One of my goals for the summer is to learn how to cook healthy and cook fast. The cook healthy part is fairly easy–stick to simple, pronounceable ingredients and don’t use too much of them. The fast part–now that’s tricky.
Especially protein. I haven’t had much experience cooking meat until now. When I cooked at home, I made pies. Cookies. Occasionally tuna salad. But I didn’t cook meat. Mostly because I was afraid of doing it wrong and wasting good food, but now I figure if I don’t try, I’ll never learn. If it’s not bleeding or blackened, it’s edible.
But I don’t have much time for slow cookers. First off, I don’t own a slow cooker. I have two frying pans, two saucepans, two pots, two skillets, a lot of little baking dishes, and a muffin tin. Everything I cook needs to be cooked on the stove. And quickly. Once school starts, time will be of the essence. Sure, I’ll be able to do a lot of meals in the dining common, but for the meals I won’t get to stick around campus for, I’ll still want to eat good food.
So I figured out a formula for fast and tasty chicken that you can stick anywhere–on top of salad, rice, next to a baked potato, mixed in with noodles–anywhere at all. Notice I did not say “recipe.” Recipes involve precise measurements. Measurements work very well for architects and seamstresses, but this is food we’re talking about, here. I am not an architect or a seamstress. I am a starving artist graduate student who prefers things…”to taste.”
Also, I am my mother’s daughter and my grandmother’s granddaughter. They never measure anything, and their food is amazing.
For my fellow wanderers, here is my flexible formula for yummy and hasty chicken:
You’ll need a…
- Non-stick frying pan
- A non-metal spatula
- Thawed chicken cut into strips (or chunks or cubes or whatever you have the patience for)
- (As far as quantity goes, don’t heap the pan full of chicken. There should be enough to have all the pieces spread out in one layer in the pan and not stacked on top of each other.)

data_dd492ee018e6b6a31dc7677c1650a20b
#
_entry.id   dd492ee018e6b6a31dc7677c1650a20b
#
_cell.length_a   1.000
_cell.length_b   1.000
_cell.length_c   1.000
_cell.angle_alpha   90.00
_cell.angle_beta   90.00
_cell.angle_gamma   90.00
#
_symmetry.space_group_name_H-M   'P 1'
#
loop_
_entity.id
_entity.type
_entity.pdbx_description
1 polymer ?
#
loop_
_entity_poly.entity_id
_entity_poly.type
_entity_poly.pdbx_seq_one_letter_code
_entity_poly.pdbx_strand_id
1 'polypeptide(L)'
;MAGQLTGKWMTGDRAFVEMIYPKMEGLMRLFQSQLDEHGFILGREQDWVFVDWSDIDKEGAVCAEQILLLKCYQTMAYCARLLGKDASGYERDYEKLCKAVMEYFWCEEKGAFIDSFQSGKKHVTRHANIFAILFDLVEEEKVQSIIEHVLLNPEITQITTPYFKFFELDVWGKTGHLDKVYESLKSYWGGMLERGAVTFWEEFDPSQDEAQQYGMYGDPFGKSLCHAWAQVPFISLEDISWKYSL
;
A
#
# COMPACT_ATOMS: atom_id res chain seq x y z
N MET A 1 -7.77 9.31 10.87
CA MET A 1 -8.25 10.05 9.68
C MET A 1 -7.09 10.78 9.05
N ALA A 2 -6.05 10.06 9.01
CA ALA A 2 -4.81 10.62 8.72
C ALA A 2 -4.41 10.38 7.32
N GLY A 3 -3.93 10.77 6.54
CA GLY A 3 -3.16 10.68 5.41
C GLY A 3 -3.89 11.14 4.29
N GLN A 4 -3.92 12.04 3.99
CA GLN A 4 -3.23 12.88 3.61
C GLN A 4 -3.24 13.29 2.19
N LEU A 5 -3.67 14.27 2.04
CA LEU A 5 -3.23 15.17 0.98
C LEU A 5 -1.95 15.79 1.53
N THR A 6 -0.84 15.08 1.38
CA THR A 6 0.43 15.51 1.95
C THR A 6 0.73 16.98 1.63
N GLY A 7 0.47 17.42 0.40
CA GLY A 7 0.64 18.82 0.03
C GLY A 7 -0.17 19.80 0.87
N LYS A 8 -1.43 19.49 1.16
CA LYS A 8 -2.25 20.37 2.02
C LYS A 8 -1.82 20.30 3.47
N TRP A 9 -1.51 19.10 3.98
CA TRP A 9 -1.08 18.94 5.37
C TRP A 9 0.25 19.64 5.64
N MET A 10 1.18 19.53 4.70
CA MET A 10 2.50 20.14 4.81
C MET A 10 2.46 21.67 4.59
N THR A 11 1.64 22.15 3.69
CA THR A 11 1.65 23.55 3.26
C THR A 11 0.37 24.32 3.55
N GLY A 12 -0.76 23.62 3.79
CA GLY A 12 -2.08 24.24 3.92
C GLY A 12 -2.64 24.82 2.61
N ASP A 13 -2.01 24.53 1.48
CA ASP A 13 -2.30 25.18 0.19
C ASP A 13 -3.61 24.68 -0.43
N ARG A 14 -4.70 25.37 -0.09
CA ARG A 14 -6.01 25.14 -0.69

- 1-2 tablespoons of an oil or oils of your choice. For example, you could use a tablespoon of olive oil, combine vegetable oil and sesame oil, have or a tablespoon of olive oil plus a tablespoon of coconut oil (tried that tonight–it was delish).
- 2 powdered seasonings. For example, onion and garlic powder. A teaspoon-ish each. Again, to taste.
- 1 ground leaf seasoning, about a teaspoon. For example, basil leaves or oregano.
- Optional: chopped vegetable. Half an onion. A bell pepper. Zucchini. Whatever your soul desireth.
Heat the oils in the pan (on the stovetop–don’t stick the thing in the oven, boys) at maximum heat until they bubble or ripple. You do not, repeat NOT, want to see smoke. If you do, find the fire extinguisher, follow the instructions, then start over.
Add the chicken. Take the spatula and push it around. Listen to that satisfying popping sound as the heated oils do their thing. Turn on the overhead oven fan. Just do.
You’ll notice the chicken starts to turn a frothy white. Add the spices. I just sort of sprinkle them generously. I like to keep my measuring spoons clean. If you wanted vegetables, toss those in now, too.
Continue pushing the chicken around, flipping it over occasionally to make sure the pieces get brown on all sides. You should notice less and less pink and more and more white and brown. The goal is to get rid of all the pink. Pink means food poisoning and a trip to the ER. No pink.
Toss on that leafy seasoning. Pretend you’re Julia Child. Or Emeril. Whoever you prefer.
When all the pink is gone (7-8 minutes of pushing around later), the chicken is done, and you have made yummy food. Hooray!
Now you can eat the chicken. Or put it in plastic wrap and a freezer bag and freeze it for later. Or stick it in Tupperware and refrigerate for tomorrow’s lunch.
It’s your chicken. You can fry if you want to.